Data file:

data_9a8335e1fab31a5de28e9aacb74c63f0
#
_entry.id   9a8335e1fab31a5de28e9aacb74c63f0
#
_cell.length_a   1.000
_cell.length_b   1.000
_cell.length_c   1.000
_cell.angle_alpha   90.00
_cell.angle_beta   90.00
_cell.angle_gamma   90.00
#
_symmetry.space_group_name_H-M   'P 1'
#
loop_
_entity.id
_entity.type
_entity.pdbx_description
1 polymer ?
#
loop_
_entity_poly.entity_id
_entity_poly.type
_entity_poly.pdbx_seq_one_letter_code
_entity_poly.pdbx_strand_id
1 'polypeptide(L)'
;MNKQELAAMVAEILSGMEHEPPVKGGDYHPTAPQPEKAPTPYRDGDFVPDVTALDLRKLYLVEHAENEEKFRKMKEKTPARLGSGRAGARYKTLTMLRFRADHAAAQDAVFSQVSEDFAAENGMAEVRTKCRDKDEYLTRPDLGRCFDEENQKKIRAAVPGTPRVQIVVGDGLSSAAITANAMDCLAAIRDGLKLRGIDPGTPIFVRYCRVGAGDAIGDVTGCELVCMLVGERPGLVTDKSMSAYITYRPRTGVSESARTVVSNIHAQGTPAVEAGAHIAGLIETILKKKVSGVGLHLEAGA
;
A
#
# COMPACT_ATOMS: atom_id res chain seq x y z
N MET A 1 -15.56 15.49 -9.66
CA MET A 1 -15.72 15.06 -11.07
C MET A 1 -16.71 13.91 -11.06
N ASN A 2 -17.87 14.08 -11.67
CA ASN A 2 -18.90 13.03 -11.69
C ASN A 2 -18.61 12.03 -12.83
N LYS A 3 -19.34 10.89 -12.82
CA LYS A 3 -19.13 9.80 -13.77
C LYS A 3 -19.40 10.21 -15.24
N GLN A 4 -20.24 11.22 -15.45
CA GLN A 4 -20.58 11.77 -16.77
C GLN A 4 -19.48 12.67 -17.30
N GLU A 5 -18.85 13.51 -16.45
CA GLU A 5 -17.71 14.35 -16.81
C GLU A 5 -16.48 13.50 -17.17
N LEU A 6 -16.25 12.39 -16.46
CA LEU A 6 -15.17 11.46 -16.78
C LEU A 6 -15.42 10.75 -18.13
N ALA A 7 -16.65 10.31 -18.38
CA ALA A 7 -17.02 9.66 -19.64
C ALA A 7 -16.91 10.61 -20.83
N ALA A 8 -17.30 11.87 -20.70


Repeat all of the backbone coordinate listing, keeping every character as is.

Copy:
data_9a8335e1fab31a5de28e9aacb74c63f0
#
_entry.id   9a8335e1fab31a5de28e9aacb74c63f0
#
_cell.length_a   1.000
_cell.length_b   1.000
_cell.length_c   1.000
_cell.angle_alpha   90.00
_cell.angle_beta   90.00
_cell.angle_gamma   90.00
#
_symmetry.space_group_name_H-M   'P 1'
#
loop_
_entity.id
_entity.type
_entity.pdbx_description
1 polymer ?
#
loop_
_entity_poly.entity_id
_entity_poly.type
_entity_poly.pdbx_seq_one_letter_code
_entity_poly.pdbx_strand_id
1 'polypeptide(L)'
;MNKQELAAMVAEILSGMEHEPPVKGGDYHPTAPQPEKAPTPYRDGDFVPDVTALDLRKLYLVEHAENEEKFRKMKEKTPARLGSGRAGARYKTLTMLRFRADHAAAQDAVFSQVSEDFAAENGMAEVRTKCRDKDEYLTRPDLGRCFDEENQKKIRAAVPGTPRVQIVVGDGLSSAAITANAMDCLAAIRDGLKLRGIDPGTPIFVRYCRVGAGDAIGDVTGCELVCMLVGERPGLVTDKSMSAYITYRPRTGVSESARTVVSNIHAQGTPAVEAGAHIAGLIETILKKKVSGVGLHLEAGA
;
A
#
# COMPACT_ATOMS: atom_id res chain seq x y z
N MET A 1 -15.56 15.49 -9.66
CA MET A 1 -15.72 15.06 -11.07
C MET A 1 -16.71 13.91 -11.06
N ASN A 2 -17.87 14.08 -11.67
CA ASN A 2 -18.90 13.03 -11.69
C ASN A 2 -18.61 12.03 -12.83
N LYS A 3 -19.34 10.89 -12.82
CA LYS A 3 -19.13 9.80 -13.77
C LYS A 3 -19.40 10.21 -15.24
N GLN A 4 -20.24 11.22 -15.45
CA GLN A 4 -20.58 11.77 -16.77
C GLN A 4 -19.48 12.67 -17.30
N GLU A 5 -18.85 13.51 -16.45
CA GLU A 5 -17.71 14.35 -16.81
C GLU A 5 -16.48 13.50 -17.17
N LEU A 6 -16.25 12.39 -16.46
CA LEU A 6 -15.17 11.46 -16.78
C LEU A 6 -15.42 10.75 -18.13
N ALA A 7 -16.65 10.31 -18.38
CA ALA A 7 -17.02 9.66 -19.64
C ALA A 7 -16.91 10.61 -20.83
N ALA A 8 -17.30 11.87 -20.70